This book is one of the true classics of constitutional scholarship. Although written in 1962, the book still contains valuable lessons for current times. In a nutshell, Bickel's approach to judicial review is cautious, skeptical. He possesses doubts as to the reasoning put forward in Marbury v. Madison, the seminal decision laying the groundwork for U.S. judicial review. Yet he is wise enough to realize that in a constitutional democracy, the judiciary must exercise some power to check the other two branches. The inescapable tension between these two positions is what propels the book along. Written only several years after Brown v. Board of Education and just coming at the start of the Warren Court's run of activism, it reads almost as a historical novel at times. Bickel was one of the leading constitutional scholars of the second half of the 20th century, and this book is the earliest full exposition of his views. These views would change over the years before his untimely death in 1974 (compare this book with his final work, The Morality of Consent), but it is fun to see where he started from and how his thinking evolved.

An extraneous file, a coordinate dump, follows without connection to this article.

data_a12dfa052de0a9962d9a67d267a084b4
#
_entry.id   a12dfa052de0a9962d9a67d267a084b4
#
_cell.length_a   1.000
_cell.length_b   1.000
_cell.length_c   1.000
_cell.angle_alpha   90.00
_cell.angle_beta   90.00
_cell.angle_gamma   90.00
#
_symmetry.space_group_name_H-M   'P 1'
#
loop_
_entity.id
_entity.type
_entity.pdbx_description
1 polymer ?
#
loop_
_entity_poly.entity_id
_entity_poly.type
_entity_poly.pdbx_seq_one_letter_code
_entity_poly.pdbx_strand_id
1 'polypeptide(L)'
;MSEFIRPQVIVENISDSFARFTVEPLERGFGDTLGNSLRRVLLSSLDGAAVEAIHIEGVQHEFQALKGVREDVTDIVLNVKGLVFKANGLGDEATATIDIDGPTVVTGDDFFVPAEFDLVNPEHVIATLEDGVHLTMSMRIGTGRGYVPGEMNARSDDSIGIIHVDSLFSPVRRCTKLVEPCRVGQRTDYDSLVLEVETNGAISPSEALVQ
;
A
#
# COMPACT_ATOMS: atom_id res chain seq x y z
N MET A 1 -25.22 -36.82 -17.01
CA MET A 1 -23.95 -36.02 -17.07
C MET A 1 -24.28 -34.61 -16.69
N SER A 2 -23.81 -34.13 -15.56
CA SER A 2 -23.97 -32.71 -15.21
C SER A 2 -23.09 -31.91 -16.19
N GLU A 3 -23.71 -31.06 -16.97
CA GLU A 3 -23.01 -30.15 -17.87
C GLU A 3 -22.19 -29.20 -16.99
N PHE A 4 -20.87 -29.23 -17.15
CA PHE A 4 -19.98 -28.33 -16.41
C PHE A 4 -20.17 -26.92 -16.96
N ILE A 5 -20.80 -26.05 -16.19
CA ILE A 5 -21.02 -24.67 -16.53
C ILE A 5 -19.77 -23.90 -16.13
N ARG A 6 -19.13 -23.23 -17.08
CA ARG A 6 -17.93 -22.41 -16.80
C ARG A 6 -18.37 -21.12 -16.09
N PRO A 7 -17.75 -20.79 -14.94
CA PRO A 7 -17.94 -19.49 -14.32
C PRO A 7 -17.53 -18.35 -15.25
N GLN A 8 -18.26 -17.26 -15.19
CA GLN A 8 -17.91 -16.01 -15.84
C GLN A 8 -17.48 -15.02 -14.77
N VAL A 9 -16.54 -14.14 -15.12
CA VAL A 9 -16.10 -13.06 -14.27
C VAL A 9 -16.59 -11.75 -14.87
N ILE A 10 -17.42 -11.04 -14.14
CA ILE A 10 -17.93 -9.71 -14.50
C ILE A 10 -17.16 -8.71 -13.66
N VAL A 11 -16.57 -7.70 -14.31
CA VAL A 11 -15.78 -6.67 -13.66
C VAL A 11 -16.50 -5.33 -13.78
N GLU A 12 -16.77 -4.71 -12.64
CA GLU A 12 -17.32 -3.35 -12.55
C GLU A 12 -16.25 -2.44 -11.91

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3 of 3 people found the following review helpful
5.0 out of 5 stars One of my favorite books on law and the U.S. Constitution February 16, 2007
By Swami B
Format:Paperback
This book is a classic text on judicial restraint and one of the best studies of constitutional law. Law professor Author Alexander M. Bickel was one of the most influential constitutional commentators of the 20th century, and this book is a masterwork. In it, Bickel famously coins the term "countermajoritarian difficulty" to describe his view that judicial review undermines democracy. Whether you are conservative or liberal, you will find his discussions on the role of the Supreme Court in our democratic society compelling and insightful.
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5.0 out of 5 stars Fantastic January 29, 2014
Format:Paperback|Verified Purchase